Federal officers are recommending that Raphael Sanchez, the former chief attorney for the ICE in Seattle, spend four years in prison for confessing to having stolen the identities of immigrants during a multi-year fraud scheme. 

Sanchez is charged with abusing "his position of public trust to prey our nation’s immigrants," according to court documents filed by lawyers working for the Department of Justice's public Integrity Session in advance of his sentencing. The 44-year-old attorney pleaded guilty to wire fraud and aggravated identity theft in February, and is being held in custody since agreeing to surrender his bar license. 

As one of the bureau's former lead attorneys, Sanchez was responsible for overseeing immigration proceedings in Alaska, Ohio, Oregon and Washington. Throughout October 2013-October 2017, he devised a plan to defraud seven individuals during different stages of their immigration removal proceedings.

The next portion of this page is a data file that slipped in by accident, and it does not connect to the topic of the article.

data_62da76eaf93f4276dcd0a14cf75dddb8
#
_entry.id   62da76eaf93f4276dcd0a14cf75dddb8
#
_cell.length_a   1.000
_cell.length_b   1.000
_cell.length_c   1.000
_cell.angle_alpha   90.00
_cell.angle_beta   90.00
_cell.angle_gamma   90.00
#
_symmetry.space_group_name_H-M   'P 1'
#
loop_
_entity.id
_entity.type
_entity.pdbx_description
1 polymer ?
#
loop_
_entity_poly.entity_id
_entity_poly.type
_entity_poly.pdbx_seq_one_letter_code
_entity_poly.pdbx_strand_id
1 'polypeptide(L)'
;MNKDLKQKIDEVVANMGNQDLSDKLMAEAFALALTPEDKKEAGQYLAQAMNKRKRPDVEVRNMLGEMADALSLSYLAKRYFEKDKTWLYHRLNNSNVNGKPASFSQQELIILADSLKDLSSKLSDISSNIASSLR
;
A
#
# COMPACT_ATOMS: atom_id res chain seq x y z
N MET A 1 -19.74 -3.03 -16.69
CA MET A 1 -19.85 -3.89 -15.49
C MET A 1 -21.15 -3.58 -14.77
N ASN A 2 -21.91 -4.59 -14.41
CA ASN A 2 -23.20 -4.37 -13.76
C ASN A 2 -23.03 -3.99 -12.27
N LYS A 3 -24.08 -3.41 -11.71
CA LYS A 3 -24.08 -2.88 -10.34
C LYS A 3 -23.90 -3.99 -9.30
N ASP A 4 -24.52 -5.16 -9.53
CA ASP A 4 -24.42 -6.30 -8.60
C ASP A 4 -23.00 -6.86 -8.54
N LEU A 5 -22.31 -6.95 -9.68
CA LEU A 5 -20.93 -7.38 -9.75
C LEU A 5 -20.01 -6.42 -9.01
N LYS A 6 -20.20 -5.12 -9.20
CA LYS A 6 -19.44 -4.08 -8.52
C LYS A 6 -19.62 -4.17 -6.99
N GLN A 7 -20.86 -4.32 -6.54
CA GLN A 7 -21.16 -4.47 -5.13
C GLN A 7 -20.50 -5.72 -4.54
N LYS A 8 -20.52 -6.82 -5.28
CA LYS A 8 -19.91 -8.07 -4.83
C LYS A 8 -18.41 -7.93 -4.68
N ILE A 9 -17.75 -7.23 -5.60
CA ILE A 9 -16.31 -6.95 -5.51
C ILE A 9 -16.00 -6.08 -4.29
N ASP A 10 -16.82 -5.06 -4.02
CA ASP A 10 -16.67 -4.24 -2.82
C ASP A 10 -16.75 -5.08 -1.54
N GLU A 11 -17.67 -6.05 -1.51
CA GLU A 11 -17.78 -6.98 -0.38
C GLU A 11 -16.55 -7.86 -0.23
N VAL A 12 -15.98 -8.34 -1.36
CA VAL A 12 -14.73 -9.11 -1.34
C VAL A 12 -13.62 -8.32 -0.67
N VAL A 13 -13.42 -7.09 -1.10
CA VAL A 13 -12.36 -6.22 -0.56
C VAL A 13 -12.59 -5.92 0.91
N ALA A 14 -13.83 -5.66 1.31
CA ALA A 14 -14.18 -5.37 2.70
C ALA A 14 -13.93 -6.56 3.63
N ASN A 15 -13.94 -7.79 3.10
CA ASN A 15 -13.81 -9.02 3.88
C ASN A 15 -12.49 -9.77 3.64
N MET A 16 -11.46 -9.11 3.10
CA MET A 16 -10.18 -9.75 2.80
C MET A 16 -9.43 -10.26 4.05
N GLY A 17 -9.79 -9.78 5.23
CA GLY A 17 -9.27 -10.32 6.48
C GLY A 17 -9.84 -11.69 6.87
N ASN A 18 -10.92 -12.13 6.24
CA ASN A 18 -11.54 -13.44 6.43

"Over a period of years, he exploited numerous victim aliens, defrauded major financial institutions, and monetized his position of public trust," the court documents detail. 

Using personal information he was able to gather through the ICE's personal database, Sanchez fabricated identification documents in the names of his victims, but would use his own photo. He was then able to open lines of credit and bank accounts in the immigrants' names, embezzling nearly $190,000 from six different financial institutions. 

According to court documents, many of his victims had left the United States "unaware of the debts that Sanchez incurred in their names and that these substantial balances were due, owing, and growing."

Additionally, Sanchez lied to the IRS, claiming that three of his victims were dependants so he could obtain deductions. 

Cassandra Stamm, Sanchez's attorney, cites his "brutal upbringing" as the reason for his criminal activity. She further notes how he "never acquired the tools necessary to surmount the crippling psychological deficits," as a result of growing up in a violent household.

Ultimately, federal officials concede that "there can be no doubt that he ultimately overcame those challenges to become a successful attorney employed by the federal government."